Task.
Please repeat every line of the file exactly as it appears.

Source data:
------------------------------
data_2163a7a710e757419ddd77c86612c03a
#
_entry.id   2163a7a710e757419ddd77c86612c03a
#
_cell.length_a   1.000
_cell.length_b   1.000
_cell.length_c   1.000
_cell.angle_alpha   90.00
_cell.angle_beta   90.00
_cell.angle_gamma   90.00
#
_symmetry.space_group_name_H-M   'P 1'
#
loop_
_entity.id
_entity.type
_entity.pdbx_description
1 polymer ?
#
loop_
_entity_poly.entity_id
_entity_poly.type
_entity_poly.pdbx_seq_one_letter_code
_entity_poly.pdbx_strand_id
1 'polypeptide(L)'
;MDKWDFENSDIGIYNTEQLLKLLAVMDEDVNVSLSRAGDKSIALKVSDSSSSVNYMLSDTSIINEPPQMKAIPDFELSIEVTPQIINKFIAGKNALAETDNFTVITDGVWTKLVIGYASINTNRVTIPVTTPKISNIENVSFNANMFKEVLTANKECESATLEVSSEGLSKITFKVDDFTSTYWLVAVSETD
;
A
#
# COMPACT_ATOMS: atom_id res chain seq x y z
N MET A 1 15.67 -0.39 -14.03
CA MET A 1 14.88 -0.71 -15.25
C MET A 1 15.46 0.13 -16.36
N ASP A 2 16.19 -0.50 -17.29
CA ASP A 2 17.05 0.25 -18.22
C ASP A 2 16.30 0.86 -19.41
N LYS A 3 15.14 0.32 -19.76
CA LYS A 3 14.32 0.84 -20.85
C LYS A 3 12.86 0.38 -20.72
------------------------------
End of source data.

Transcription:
data_2163a7a710e757419ddd77c86612c03a
#
_entry.id   2163a7a710e757419ddd77c86612c03a
#
_cell.length_a   1.000
_cell.length_b   1.000
_cell.length_c   1.000
_cell.angle_alpha   90.00
_cell.angle_beta   90.00
_cell.angle_gamma   90.00
#
_symmetry.space_group_name_H-M   'P 1'
#
loop_
_entity.id
_entity.type
_entity.pdbx_description
1 polymer ?
#
loop_
_entity_poly.entity_id
_entity_poly.type
_entity_poly.pdbx_seq_one_letter_code
_entity_poly.pdbx_strand_id
1 'polypeptide(L)'
;MDKWDFENSDIGIYNTEQLLKLLAVMDEDVNVSLSRAGDKSIALKVSDSSSSVNYMLSDTSIINEPPQMKAIPDFELSIEVTPQIINKFIAGKNALAETDNFTVITDGVWTKLVIGYASINTNRVTIPVTTPKISNIENVSFNANMFKEVLTANKECESATLEVSSEGLSKITFKVDDFTSTYWLVAVSETD
;
A
#
# COMPACT_ATOMS: atom_id res chain seq x y z
N MET A 1 15.67 -0.39 -14.03
CA MET A 1 14.88 -0.71 -15.25
C MET A 1 15.46 0.13 -16.36
N ASP A 2 16.19 -0.50 -17.29
CA ASP A 2 17.05 0.25 -18.22
C ASP A 2 16.30 0.86 -19.41
N LYS A 3 15.14 0.32 -19.76
CA LYS A 3 14.32 0.84 -20.85
C LYS A 3 12.86 0.38 -20.72